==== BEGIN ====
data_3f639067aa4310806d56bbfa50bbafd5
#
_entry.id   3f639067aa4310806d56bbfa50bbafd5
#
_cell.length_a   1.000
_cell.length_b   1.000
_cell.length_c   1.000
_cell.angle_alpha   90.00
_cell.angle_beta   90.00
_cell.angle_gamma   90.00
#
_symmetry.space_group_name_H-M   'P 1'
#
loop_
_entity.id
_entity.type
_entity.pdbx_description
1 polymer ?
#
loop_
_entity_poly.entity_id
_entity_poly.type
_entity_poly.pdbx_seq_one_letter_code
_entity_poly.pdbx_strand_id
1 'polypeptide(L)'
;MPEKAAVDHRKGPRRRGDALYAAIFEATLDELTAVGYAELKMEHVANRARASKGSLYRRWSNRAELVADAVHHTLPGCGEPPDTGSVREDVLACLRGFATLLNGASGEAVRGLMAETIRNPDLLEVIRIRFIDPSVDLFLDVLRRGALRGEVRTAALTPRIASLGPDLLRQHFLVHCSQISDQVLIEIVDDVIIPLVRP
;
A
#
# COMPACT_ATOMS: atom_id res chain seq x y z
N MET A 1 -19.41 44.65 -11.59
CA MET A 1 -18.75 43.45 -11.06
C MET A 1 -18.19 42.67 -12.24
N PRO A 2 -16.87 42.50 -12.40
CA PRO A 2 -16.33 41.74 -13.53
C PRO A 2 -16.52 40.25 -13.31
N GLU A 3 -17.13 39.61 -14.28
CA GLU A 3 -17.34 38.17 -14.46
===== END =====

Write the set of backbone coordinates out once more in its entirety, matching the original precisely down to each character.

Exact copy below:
data_3f639067aa4310806d56bbfa50bbafd5
#
_entry.id   3f639067aa4310806d56bbfa50bbafd5
#
_cell.length_a   1.000
_cell.length_b   1.000
_cell.length_c   1.000
_cell.angle_alpha   90.00
_cell.angle_beta   90.00
_cell.angle_gamma   90.00
#
_symmetry.space_group_name_H-M   'P 1'
#
loop_
_entity.id
_entity.type
_entity.pdbx_description
1 polymer ?
#
loop_
_entity_poly.entity_id
_entity_poly.type
_entity_poly.pdbx_seq_one_letter_code
_entity_poly.pdbx_strand_id
1 'polypeptide(L)'
;MPEKAAVDHRKGPRRRGDALYAAIFEATLDELTAVGYAELKMEHVANRARASKGSLYRRWSNRAELVADAVHHTLPGCGEPPDTGSVREDVLACLRGFATLLNGASGEAVRGLMAETIRNPDLLEVIRIRFIDPSVDLFLDVLRRGALRGEVRTAALTPRIASLGPDLLRQHFLVHCSQISDQVLIEIVDDVIIPLVRP
;
A
#
# COMPACT_ATOMS: atom_id res chain seq x y z
N MET A 1 -19.41 44.65 -11.59
CA MET A 1 -18.75 43.45 -11.06
C MET A 1 -18.19 42.67 -12.24
N PRO A 2 -16.87 42.50 -12.40
CA PRO A 2 -16.33 41.74 -13.53
C PRO A 2 -16.52 40.25 -13.31
N GLU A 3 -17.13 39.61 -14.28
CA GLU A 3 -17.34 38.17 -14.46